Toward that end, might we suggest one Marc-Andre Fleury?

    The three-time Stanley Cup champion with the Pittsburgh Penguins has been nothing less than the face of the Vegas Golden Knights franchise since arriving in the expansion draft in 2017, but the situation changed at the trade deadline when the brass brought in Robin Lehner from the Chicago Blackhawks.

    Lehner was considered a solid backup but took the reins in the postseason and started 16 of 20 games before the Knights bowed out to the Dallas Stars in the Western Conference Final. He's also an unrestricted free agent, and the team seems intent on at least trying to retain his services, which means holding on to Fleury at $7 million per year until he goes unrestricted in 2022 is less likely.

    Acquiring Fleury would make some sense for the Oilers, who have Koskinen under wraps for two more seasons at $4.5 million apiece but have an opening now that the aforementioned Smith is unrestricted.

    It'll be a hard sell to a rabid fanbase to enter next season with the status quo in the nets, so we would suggest letting Smith walk, convincing the Knights to eat some of Fleury's salary and perhaps sending Matt Benning or Alex Chiasson to the desert to even out the numbers.

Johnny Gaudreau to the Philadelphia Flyers

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    Paul Sancya/Associated Press

    It was the summer of rumors in Calgary, particularly when it came to Johnny Gaudreau.

    The 2011 fourth-round pick has been a productive player for the Flames since arriving as a full-timer for the 2014–15 season, including a pair of 30-goal efforts and two more years with 20 or more.

    He scored 18 times in 70 games during the pandemic-snuffed regular season, but you could hear the whispers during the run-up to the playoffs suggesting that he had arrived at training camp out of shape.

    At 27, he's still in the prime his career and is signed for the next two seasons at $6.75 million apiece before he goes unrestricted in 2022-23. He'll probably be due a raise at that point, but he'll also be 29, and the Flames have another standout in the stable in the form of the 22-year-old Matthew Tkachuk.

    Tkachuk will be a restricted free agent the same year Gaudreau's contract is up, so the Flames could save themselves some down-the-road headaches and address other positions if they make a move now.

    We envision a deal with the Philadelphia Flyers, who made it to the Eastern Conference semifinals as a No. 1 seed but were bounced by the plucky sixth-seeded New York Islanders thanks to a infuriating inability to score timely goals and produce on the power play.

    The Flyers scored just 16 times in seven games against the Islanders, including shutouts in the first and seventh games and losses in Games 3 and 4, during which they managed just three combined goals. Team captain Claude Giroux was emblematic of the struggle, scoring just once on 19 shots in the series after netting 21 goals during the regular season.

    Gaudreau, a native of nearby Salem, New Jersey, would surely provide a jolt on the offensive side, and given the Flames' gaping holes on the blue line—they have five unrestricted free-agent defensemen—perhaps he could be had for the likes of Shayne Gostisbehere, who's also been the subject of myriad rumors.

    Score one—or two in this case—for changes of scenery.

Jack Eichel to the Carolina Hurricanes

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    Matt Slocum/Associated Press

    OK, let's get this out in the open.

    We don't hate Buffalo. Nor do we have ill will toward the Sabres or their fans.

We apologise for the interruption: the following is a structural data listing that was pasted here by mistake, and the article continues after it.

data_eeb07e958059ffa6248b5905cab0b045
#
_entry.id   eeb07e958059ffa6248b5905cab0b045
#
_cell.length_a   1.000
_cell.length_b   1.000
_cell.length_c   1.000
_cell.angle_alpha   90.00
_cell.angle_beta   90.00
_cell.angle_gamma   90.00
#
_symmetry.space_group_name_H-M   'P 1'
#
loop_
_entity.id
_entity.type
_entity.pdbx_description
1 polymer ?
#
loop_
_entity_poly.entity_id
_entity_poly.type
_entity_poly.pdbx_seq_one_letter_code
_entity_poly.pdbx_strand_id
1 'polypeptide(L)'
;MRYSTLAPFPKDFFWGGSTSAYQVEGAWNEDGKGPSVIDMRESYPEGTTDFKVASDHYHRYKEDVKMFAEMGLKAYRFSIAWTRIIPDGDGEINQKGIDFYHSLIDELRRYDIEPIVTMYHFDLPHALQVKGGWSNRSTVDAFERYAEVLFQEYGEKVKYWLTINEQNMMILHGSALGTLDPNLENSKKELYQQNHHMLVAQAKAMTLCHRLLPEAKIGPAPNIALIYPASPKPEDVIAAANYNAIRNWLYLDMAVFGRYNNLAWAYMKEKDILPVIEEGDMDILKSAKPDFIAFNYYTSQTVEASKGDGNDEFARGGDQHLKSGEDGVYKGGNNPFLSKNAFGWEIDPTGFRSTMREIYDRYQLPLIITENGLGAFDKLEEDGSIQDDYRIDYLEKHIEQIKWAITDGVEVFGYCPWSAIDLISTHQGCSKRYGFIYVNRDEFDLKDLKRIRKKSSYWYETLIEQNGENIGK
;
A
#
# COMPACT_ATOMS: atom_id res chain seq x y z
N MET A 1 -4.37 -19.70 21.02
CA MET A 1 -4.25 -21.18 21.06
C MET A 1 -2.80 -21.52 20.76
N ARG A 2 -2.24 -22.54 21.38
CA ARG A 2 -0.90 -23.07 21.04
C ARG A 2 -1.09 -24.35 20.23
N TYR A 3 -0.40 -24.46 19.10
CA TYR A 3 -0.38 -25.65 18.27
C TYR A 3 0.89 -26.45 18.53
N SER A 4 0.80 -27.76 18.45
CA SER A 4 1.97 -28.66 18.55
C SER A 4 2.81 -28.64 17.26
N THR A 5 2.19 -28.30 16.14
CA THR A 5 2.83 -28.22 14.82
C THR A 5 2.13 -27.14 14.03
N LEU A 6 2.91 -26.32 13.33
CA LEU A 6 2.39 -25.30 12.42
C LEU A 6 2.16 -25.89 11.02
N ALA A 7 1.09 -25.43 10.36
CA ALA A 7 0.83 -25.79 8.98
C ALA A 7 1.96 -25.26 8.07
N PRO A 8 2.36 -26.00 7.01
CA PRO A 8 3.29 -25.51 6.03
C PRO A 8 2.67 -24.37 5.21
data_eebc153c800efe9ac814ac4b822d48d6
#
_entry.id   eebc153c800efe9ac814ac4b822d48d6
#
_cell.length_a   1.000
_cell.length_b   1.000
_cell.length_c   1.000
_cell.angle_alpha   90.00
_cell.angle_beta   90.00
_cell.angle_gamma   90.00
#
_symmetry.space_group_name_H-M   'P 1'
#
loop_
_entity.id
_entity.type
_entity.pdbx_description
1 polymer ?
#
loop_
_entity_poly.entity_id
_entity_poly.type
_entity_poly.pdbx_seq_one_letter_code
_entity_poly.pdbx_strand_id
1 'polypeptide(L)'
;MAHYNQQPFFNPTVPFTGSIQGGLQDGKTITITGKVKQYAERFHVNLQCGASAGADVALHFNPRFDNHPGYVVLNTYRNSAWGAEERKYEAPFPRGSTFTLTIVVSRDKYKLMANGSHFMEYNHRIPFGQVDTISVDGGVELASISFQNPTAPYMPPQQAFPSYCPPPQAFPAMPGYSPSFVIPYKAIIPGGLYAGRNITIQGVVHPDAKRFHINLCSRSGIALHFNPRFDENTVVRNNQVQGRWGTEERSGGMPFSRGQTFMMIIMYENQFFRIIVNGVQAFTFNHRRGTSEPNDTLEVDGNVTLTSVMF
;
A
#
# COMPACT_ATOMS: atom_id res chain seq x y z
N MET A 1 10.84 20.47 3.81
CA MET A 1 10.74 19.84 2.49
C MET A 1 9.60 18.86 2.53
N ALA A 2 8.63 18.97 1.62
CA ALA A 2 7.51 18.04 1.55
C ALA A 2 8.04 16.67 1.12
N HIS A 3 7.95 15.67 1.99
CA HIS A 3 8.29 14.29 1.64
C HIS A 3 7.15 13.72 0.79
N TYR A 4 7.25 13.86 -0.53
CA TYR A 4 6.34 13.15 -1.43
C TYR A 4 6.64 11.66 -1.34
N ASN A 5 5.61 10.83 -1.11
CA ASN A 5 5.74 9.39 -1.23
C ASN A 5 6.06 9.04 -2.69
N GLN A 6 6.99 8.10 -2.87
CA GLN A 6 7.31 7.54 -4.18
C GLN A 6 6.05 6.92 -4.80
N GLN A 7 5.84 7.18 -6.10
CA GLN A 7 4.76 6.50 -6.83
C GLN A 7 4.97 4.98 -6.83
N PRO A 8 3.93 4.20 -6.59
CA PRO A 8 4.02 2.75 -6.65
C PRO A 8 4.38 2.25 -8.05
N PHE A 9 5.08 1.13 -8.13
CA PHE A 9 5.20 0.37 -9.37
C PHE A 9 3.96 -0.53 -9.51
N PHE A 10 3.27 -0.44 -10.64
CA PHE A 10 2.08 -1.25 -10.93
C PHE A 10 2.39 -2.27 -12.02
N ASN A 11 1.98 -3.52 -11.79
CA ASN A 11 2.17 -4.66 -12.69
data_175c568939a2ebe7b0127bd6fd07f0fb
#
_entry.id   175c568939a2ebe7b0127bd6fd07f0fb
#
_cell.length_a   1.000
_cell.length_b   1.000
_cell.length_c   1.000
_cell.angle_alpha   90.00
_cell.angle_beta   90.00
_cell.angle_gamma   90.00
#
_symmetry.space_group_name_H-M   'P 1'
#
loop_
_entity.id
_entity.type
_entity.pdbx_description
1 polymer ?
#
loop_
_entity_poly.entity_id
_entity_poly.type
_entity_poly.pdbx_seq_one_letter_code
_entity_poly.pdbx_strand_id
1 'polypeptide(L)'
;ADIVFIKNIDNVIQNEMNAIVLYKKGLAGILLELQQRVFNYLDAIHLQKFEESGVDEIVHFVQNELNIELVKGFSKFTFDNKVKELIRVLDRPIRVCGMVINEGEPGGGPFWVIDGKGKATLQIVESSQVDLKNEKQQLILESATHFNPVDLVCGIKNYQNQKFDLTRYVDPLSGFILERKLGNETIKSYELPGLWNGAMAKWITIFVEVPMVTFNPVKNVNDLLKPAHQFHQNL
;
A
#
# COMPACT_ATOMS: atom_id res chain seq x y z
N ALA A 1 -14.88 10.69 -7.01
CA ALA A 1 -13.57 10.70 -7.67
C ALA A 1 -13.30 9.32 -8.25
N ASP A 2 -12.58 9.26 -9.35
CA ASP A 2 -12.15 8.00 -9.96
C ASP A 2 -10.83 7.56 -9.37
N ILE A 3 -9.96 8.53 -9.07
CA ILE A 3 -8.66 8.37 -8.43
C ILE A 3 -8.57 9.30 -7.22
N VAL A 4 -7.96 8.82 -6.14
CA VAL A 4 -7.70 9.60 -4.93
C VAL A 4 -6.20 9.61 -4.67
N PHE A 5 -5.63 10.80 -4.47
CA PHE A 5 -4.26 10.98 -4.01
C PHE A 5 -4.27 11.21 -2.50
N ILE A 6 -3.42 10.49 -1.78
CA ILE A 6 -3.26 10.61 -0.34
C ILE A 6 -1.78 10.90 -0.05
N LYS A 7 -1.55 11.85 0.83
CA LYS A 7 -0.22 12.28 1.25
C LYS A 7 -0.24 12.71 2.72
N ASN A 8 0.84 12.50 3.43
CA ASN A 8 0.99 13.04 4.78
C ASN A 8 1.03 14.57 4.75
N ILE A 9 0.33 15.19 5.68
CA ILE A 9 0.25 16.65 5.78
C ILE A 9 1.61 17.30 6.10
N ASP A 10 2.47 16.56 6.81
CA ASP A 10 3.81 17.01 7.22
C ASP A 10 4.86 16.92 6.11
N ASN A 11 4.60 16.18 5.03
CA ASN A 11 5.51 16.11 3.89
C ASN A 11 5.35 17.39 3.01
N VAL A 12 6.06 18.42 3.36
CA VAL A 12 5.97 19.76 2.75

But if you're looking for a trade that would shake the NHL to its core in the coming months, the idea that the best player to suit up for the Blue, White and Gold in a generation—or more—would be dealt qualifies as such.

    Lest anyone forget, Jack Eichel was the wonderfully wrapped consolation prize Buffalo received after a lottery left it with the No. 2 overall selection in the 2015 entry draft that saw the Edmonton Oilers pick Connor McDavid.

    Still just 23, Eichel hasn't done a thing less than asked of him in the five subsequent seasons, recording 137 goals and 200 assists—the latter good for 34th in the league and better than such stars as Steven Stamkos, Taylor Hall and Vladimir Tarasenko.

    But unlike those players, Eichel hasn't seen the playoffs in his half-decade on ice—in fact, the Sabres have the NHL's longest postseason drought (nine years) and haven't won a series of any kind since 2007, back when Eichel was a mere 10 years old.

    The frustration is beginning to wear on the gifted center, too, as evidenced by comments he made in the team's wrap-up media gathering after missing the 24-team playoff qualifying round.

    "I'm fed up with the losing, and I'm fed up and I'm frustrated," he said. "It's definitely not an easy pill to swallow right now. ... It's been a tough five years with where things have went. I'm a competitor. I want to win every time I'm on the ice. I want to win the Stanley Cup every time I start a season."

    But let's face it: It's unlikely a team that finished tied for 13th in a 16-team Eastern Conference will be a championship contender anytime soon. So perhaps giving the Massachusetts native an exit ticket—in the form of a trade with the Carolina Hurricanes, who were tied for sixth in that same conference—would be ideal.

    He and Carolina center/left wing Sebastian Aho are both 23, they are both signed for the long term—Eichel won't be a free agent until 2026-27, and Aho won't be one until 2024-25—and they are both immensely talented. Eichel's $10 million salary is also comparable to the $8.5 million Aho makes, which means it's not impossible from an accounting standpoint, either.  

    Aho had 38 goals and 66 points in 68 games this season, and he could blend nicely with the players already on Buffalo's roster. Put it all together, and it spells "Adios, Jack"...and don't forget to pack some chicken wings.